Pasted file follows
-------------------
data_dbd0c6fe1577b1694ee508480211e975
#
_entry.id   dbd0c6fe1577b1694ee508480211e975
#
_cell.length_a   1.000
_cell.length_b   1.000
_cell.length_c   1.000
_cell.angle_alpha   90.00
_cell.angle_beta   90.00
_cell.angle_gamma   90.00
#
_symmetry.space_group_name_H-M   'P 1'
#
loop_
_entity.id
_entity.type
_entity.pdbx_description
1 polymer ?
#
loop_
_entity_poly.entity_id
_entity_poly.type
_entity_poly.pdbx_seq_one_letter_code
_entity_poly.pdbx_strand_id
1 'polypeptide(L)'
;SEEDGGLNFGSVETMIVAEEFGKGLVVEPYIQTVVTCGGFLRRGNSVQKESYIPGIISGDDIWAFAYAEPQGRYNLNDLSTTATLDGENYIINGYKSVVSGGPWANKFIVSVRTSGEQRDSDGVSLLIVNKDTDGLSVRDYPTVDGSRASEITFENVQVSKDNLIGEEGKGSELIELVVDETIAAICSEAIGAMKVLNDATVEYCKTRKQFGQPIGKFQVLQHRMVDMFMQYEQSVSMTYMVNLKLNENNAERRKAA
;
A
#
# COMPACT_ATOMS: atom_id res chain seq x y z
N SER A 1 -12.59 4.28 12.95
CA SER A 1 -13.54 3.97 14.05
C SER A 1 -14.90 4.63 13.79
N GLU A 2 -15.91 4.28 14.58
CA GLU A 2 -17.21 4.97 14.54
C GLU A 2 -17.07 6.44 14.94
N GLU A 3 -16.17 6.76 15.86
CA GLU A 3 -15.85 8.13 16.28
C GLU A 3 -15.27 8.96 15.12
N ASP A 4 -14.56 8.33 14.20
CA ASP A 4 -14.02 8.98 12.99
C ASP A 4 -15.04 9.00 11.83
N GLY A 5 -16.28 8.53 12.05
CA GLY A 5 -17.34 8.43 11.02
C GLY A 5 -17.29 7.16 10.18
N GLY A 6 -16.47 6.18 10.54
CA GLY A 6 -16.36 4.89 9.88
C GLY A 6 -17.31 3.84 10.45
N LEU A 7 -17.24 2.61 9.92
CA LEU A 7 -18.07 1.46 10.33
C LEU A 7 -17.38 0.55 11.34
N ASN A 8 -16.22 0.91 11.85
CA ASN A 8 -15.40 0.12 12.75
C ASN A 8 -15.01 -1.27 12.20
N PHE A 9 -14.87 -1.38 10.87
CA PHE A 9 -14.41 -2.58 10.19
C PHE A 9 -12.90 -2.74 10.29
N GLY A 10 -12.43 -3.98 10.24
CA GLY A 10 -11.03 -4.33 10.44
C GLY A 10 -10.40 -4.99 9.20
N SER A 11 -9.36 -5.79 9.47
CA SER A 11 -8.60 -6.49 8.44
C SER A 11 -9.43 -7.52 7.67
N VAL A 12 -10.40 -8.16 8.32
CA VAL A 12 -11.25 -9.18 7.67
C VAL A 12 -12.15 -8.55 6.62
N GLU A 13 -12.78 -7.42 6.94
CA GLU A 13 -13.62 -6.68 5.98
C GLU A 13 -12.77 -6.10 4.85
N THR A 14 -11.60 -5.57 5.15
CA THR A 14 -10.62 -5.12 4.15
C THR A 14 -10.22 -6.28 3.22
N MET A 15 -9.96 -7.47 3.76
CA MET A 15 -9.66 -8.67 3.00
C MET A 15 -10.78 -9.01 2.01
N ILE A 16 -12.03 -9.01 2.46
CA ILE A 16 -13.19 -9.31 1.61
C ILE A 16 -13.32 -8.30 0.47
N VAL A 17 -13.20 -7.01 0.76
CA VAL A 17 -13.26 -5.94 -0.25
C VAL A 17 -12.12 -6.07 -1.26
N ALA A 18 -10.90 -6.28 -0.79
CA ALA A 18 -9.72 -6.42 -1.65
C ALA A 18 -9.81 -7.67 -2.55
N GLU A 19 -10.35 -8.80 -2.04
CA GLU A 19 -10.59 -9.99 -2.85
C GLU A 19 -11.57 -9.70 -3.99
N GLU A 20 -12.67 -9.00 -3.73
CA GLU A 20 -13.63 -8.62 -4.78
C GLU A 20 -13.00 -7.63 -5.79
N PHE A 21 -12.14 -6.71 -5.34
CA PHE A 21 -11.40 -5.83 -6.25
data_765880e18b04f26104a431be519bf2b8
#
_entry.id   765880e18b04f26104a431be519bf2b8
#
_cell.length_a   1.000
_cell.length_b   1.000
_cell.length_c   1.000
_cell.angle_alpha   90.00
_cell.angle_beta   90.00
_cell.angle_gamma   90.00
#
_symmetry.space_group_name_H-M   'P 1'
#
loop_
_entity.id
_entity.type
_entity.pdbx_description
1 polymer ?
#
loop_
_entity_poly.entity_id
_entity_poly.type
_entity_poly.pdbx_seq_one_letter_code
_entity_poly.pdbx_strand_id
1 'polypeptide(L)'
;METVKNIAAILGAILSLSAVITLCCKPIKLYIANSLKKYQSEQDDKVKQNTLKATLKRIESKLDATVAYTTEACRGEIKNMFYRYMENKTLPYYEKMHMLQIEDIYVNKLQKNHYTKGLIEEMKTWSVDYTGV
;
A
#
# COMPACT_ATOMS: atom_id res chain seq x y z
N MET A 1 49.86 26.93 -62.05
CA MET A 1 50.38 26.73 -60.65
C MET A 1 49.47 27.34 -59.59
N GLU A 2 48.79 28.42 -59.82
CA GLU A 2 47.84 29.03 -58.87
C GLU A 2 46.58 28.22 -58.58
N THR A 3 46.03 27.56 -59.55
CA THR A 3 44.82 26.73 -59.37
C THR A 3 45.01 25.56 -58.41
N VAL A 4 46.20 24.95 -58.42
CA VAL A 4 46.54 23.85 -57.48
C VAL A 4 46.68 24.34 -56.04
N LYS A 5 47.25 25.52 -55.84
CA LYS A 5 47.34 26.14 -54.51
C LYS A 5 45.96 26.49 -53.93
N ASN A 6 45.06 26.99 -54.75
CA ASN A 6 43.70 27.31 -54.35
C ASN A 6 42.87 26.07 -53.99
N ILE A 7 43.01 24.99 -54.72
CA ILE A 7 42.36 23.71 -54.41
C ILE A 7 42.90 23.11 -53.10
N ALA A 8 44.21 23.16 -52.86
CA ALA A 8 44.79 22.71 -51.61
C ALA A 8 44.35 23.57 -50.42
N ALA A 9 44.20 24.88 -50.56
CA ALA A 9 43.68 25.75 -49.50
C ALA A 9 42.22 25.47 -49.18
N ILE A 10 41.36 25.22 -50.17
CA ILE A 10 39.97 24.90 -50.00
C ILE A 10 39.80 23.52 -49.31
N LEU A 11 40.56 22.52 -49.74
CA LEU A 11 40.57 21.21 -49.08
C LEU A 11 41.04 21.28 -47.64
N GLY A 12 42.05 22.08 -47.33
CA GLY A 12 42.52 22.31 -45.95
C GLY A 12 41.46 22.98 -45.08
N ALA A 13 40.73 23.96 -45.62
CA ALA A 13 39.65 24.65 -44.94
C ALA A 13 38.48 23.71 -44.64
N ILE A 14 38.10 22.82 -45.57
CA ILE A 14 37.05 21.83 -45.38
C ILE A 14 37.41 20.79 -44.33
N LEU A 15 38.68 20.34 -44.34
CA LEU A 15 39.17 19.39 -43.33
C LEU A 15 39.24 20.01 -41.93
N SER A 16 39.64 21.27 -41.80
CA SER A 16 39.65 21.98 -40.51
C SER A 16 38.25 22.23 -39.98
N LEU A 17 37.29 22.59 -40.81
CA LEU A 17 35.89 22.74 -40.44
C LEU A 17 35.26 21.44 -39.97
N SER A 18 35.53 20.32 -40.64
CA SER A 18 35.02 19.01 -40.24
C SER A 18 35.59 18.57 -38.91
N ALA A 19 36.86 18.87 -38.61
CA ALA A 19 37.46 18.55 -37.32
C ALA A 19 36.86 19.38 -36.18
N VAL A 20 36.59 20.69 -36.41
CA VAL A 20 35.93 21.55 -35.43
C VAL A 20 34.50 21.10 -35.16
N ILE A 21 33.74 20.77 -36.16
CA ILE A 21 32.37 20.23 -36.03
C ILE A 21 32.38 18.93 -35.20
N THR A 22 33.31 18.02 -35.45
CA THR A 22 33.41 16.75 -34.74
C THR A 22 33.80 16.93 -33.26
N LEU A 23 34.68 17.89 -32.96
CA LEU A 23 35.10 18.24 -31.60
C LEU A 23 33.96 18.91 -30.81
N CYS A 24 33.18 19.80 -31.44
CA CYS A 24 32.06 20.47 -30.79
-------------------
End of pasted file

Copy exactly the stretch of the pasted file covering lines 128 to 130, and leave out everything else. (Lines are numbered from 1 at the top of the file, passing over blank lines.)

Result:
C GLU A 2 46.58 28.22 -58.58
N THR A 3 46.03 27.56 -59.55
CA THR A 3 44.82 26.73 -59.37